Todd

Offline arnoldb

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Re: Pottymill horizontal engine build
« Reply #9 on: December 29, 2014, 06:03:24 PM »
Good going Todd - you're moving right along with this one  :praise2:

From a "Metric" guy looking in from the other side of the imperial/metric divide: There's nothing wrong at all about how you're going about your measurements, and definitely no laughing.  It's really great to see someone just get on with things and using the best/closest equivalents  :ThumbsUp:

As far as using the parting tool the way you did, I see nothing wrong with that.  From my point of view, there's no fixed "rules" in model engineering, other than keeping things as safe as possible. If a tool and method works in that framework, it's a good way to get the job done.

The cutter in the drill chuck (or lathe chuck from my own experience  ;) )...  Yes, it will "walk out" if pushing the cuts a bit hard.  Unlike the shanks of drill bits which are usually not hardened, both the milling cutter's shank and the chuck jaws are hardened.  This results in a poor grip.  If at all possible, save up a bit, and buy some collets and a collet chuck (or make the collets and/or chuck yourself - it's good machining exercise).  Even el-cheapo collets work better than the drill chuck  :ThumbsUp:

Kind regards, Arnold
Building an engine takes Patience, Planning, Preparation and Machining.
Procrastination is nearly the same, but it precludes machining.
Thus, an engine will only be built once the procrastination stops and the machining begins!

Offline Roger B

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Re: Pottymill horizontal engine build
« Reply #10 on: December 29, 2014, 06:32:01 PM »
Good start on the engine  :ThumbsUp:  :ThumbsUp: As Arnold says, I you feel it's safe and it works that's a solution to the problem  :) No one ever has all the tools and fixtures to do everything the "correct" way  :headscratch:
Best regards

Roger

Online b.lindsey

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Re: Pottymill horizontal engine build
« Reply #11 on: December 29, 2014, 06:54:11 PM »
Dizzying progress there Todd  :insane:  but I a thoroughly enjoying it!!

Bill

Offline tinglett

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Re: Pottymill horizontal engine build
« Reply #12 on: December 30, 2014, 04:27:25 AM »
I got lots more progress today after a root canal.  I bet that's the first use of that opening sentence here on MEM :).  Yeah, a root canal sucks, but it's amazing how much better it feels when it is all done.

Making the piston and piston rod

The piston in this engine has graphite packing, which is unlike the other engines I have made previously.  Those engines had carefully fit pistons with no such seal.  I decided I would fit it well anyway and use the graphite packing simply for a better seal.  Since I know nothing about this, I figured that if the packing doesn't do any good, the piston will be in good shape.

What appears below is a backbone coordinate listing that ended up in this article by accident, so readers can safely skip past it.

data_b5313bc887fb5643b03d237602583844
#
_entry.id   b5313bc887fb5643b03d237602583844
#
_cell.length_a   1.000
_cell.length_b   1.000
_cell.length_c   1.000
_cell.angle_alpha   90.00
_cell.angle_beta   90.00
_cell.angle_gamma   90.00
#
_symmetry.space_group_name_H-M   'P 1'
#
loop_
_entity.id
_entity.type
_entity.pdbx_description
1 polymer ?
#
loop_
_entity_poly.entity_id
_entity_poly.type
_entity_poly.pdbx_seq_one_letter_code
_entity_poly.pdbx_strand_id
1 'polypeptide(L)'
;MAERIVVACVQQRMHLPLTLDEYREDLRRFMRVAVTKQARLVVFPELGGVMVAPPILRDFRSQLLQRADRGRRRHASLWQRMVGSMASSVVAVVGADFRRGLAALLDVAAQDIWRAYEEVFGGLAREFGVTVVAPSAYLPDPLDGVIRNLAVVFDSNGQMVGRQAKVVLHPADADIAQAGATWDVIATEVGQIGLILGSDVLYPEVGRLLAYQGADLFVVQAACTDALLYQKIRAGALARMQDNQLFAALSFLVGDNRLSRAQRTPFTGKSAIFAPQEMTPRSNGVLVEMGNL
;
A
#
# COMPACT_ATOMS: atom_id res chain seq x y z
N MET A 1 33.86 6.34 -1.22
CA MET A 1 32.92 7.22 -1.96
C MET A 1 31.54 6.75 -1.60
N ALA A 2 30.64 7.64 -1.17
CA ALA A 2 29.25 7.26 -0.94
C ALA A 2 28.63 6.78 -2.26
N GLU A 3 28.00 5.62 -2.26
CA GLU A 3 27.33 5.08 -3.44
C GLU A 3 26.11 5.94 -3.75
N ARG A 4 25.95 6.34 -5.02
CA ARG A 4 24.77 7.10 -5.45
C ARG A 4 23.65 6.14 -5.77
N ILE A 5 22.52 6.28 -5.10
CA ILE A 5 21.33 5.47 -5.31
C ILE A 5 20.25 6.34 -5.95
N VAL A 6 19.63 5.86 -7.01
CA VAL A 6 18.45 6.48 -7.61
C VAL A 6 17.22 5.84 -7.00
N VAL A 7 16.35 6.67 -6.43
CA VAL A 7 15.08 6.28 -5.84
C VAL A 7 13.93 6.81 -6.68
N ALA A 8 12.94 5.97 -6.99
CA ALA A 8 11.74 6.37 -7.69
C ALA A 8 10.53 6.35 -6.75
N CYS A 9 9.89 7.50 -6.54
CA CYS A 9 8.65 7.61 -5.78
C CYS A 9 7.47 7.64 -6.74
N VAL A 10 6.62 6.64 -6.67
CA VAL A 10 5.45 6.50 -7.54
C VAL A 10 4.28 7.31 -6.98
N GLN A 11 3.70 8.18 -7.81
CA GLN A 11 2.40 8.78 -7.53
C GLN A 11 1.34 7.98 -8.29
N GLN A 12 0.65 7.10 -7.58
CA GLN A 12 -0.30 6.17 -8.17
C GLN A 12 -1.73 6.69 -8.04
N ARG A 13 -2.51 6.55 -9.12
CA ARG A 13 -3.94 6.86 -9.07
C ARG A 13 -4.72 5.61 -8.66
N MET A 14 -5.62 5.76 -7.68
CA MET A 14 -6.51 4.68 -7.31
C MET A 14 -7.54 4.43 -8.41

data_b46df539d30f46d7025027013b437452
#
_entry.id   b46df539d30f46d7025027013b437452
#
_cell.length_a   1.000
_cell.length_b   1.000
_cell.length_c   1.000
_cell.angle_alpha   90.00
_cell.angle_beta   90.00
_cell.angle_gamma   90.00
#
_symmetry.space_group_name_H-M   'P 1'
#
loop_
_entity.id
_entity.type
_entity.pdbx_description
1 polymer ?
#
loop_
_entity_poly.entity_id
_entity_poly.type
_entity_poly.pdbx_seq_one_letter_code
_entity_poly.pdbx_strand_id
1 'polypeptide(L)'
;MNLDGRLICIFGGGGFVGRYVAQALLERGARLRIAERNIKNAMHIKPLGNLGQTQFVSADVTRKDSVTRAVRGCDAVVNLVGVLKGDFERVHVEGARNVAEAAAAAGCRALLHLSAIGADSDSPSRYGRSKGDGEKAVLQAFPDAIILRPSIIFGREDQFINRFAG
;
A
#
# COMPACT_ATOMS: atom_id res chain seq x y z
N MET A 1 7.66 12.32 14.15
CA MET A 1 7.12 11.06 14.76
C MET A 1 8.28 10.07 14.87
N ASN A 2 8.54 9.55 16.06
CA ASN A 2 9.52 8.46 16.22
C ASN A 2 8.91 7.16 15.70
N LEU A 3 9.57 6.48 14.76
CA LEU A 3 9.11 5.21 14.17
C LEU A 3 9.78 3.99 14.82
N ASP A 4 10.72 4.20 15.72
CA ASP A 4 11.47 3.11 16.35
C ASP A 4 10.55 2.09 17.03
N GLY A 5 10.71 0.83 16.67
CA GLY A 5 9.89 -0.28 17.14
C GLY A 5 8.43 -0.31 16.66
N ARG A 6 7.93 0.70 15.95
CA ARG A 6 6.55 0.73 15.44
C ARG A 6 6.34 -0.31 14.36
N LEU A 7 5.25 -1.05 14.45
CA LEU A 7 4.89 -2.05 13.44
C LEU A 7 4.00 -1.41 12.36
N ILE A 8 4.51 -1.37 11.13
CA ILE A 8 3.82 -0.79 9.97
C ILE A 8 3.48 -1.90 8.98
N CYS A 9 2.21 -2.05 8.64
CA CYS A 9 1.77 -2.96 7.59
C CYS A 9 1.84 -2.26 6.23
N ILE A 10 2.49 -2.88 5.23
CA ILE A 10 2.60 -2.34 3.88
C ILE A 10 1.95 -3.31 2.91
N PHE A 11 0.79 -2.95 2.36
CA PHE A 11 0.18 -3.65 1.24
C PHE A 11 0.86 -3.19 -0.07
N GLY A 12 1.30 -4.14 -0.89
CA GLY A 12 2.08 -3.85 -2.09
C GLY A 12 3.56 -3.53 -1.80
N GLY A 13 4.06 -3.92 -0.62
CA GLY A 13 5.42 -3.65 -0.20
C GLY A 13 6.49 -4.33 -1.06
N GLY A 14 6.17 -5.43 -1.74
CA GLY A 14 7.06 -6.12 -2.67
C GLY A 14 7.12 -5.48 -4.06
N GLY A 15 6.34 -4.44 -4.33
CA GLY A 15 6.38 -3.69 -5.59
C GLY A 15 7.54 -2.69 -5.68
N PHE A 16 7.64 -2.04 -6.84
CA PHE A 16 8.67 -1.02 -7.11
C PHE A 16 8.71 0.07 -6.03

I started with the piston rod.  The plan called for this to be threaded M3 on the piston end and M4 on the other end.  Yesterday I declared they could just as well be the same, but today I noticed a little detail in the plan.  On the piston end the piston rod sits in a shallow hole before it threads.  I suppose that makes the joint stronger, and it does require it be a smaller thread so the rod has a bit of a shoulder.   Since I am working imperial, I decided 6-32 would work nicely for the piston and, and 8-32 for the other end.   Nothing complicated but here is the 6-32 end.




And here is the result of the 8-32 end which is much longer for an adjustment nut.


Now it was time for the piston since I have the rod to thread into it.  The piston is 16mm which is a bit larger than 5/16".  I indicated a length of 3/4" brass using my little indicator holder I made a few months ago (thread over here:  http://www.modelenginemaker.com/index.php?topic=3936.0).


I turned it until I got a good fit with the cylinder.



I cut a practice groove with my parting tool.  This groove is where I will need to part off the brass anyway and here I am testing fit of the graphite.  Stew's drawing showed this groove as 2mm wide, but I suppose it's all dependent on the packing used.  I picked up some packing and it seemed to fit pretty well in a groove this wide (2nd photo).



The packing seemed to be rather deep in my test, so I decided my final depth would be a bit lighter.  I believe it was 0.080".  I eyeballed the center of the piston and cut this groove.  From the photo it appears I leaned to the left a little, but it won't matter.


Next I drilled and tapped for 6-32 going a bit extra deep since I was going to part it off anyway.



And finally I drilled a recess hole for fitting the piston rod.  This was 5/16" to match the rod.


Here's a test fit.  Looking good.


And then I parted it off.  My AXA tool post along with tuning my lathe has made this *much* easier than it was 6 months ago.  The tuning provided most of the help, but the mass of the toolpost doesn't hurt (ok, I'm trying to justify the purchase :)).


And here's the piston with rod.


I noticed the piston was a little sloppy, so I chucked the piston rod and lightly faced the piston.  Yeah, nobody will see it, but I knew it looked yucky.   All fixed now.